I don’t usually write race reports, but I think of the 7-8 triathlons I have done so far, the Musselman Half deserves one in my books because it was truly a fantastic race to be a part of. Musselman was my first half-iron distance race and I registered on the first day because it promised to be scenic, hilly, and benefits charity primarily, which satisfies all of my criteria for selecting races.
Pre-race: So I did not begin with good spirits pre-race. I had lost my wallet somewhere after picking up my registration packet the day before, and my iPhone battery was dying. I had exactly $8.19 in change stashed in my car’s glove compartment for parking meters. Before losing my wallet, I was planning to stop by the supermarket to stock up on food and water. I decided that I’ll just make due with drinking the questionable faucet water from the dorm bathroom and eating the food that I brought with me from D.C.: baby carrots, leftover potato rolls from an office party, cherries, and PB&J. On race morning, I woke up at 4:30AM, put on my DC Tri onesie, packed my car, and went over to Dunkin’ Donuts (opened 24/7) to pick up a breakfast sandwich with eggs, hash brown, and coffee for about $4.79. Eggs and coffee in the morning make me feel full and happy every SINGLE time. The world could have come crashing down on me at that moment, but if I had to die, I would have died full and happy while donning the DC Tri kit. Come get me World!!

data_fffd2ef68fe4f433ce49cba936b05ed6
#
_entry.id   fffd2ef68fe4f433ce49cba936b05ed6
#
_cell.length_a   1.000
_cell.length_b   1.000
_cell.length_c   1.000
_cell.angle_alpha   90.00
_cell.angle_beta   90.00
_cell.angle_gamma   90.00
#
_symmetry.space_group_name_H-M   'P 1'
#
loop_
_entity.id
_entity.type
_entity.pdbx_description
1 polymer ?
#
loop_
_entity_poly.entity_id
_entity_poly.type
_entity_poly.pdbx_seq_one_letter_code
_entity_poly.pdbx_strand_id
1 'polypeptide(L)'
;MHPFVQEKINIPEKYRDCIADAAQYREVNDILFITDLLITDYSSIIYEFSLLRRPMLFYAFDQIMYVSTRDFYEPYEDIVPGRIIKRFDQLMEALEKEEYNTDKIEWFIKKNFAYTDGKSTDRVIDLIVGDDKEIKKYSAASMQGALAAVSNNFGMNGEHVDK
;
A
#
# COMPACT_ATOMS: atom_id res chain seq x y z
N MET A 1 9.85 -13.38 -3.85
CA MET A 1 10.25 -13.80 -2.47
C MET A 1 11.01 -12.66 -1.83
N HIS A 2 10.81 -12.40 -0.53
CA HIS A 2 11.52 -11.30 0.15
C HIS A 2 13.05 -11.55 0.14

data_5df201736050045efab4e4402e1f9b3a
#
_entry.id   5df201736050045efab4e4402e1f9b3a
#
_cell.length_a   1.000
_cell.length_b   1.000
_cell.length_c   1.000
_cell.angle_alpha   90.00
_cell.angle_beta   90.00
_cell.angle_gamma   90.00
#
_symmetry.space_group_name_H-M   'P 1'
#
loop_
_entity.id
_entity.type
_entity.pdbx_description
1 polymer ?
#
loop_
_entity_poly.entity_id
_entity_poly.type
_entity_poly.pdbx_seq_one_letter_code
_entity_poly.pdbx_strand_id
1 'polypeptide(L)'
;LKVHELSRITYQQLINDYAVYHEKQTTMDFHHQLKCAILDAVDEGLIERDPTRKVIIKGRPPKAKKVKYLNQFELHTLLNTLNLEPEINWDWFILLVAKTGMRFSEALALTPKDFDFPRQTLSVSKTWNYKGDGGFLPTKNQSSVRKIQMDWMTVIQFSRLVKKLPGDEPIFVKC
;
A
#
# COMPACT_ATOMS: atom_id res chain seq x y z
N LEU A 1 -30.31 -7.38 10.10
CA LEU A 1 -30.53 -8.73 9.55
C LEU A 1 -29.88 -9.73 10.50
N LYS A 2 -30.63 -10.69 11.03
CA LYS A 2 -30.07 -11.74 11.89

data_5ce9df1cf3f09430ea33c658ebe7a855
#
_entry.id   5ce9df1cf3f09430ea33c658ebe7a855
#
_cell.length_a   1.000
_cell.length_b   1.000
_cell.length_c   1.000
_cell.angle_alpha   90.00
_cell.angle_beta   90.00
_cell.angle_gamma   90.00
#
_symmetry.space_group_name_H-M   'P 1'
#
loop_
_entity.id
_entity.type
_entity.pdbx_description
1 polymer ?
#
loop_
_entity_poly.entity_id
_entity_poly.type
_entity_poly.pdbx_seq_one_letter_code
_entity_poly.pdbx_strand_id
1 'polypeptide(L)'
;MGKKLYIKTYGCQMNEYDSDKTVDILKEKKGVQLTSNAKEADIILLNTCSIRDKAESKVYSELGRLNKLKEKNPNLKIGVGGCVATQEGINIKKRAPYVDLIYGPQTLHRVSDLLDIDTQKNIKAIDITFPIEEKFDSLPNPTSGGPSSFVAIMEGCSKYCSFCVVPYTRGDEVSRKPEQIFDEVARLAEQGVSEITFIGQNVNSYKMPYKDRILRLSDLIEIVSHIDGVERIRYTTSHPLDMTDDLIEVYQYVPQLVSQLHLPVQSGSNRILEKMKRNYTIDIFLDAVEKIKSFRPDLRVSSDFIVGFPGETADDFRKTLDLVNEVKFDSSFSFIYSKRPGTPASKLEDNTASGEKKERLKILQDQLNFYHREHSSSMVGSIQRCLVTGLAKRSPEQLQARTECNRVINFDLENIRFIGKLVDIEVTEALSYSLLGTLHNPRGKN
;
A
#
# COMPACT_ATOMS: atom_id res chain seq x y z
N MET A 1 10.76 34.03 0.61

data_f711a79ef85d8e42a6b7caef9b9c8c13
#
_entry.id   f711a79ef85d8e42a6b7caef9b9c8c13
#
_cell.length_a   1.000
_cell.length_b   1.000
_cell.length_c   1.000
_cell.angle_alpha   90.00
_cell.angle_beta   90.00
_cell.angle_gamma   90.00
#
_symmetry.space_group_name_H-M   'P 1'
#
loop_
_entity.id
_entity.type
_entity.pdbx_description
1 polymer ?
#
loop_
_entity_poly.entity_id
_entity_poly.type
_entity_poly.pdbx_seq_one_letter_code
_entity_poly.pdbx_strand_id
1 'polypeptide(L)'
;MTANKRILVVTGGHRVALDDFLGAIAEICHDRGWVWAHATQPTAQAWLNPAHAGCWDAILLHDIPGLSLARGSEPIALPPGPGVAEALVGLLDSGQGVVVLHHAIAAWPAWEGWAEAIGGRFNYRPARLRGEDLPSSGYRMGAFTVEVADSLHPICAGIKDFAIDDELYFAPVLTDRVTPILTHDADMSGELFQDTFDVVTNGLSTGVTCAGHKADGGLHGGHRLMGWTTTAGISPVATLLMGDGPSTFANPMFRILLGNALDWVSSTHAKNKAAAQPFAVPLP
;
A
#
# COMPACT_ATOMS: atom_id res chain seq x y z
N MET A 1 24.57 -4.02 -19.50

Swim: The storm was about 45 mins away, but we got a green light to proceed with the swim. It was somewhat windy and the water was choppy even though it was like glass just the day before. Water temp was about 74 degrees and I wore a full sleeve wetsuit. At the start, the first 75 meter was more like a walk rather than a swim, because it was very shallow. I tried to swim, but folks were walking and got in my way, so I started walking too. Once the water got deeper, the race really started. The water was very choppy, but swimming in rough waters is my jam and I dig it. The buoys were easy to sight and I finished 49.36.
T1: My T1 time was 4:42. I didn’t really know how to quickly change my settings from swim to bike on my new Suunto Ambit watch and probably wasted a minute on it and still didn’t get it right until about a mile into my bike.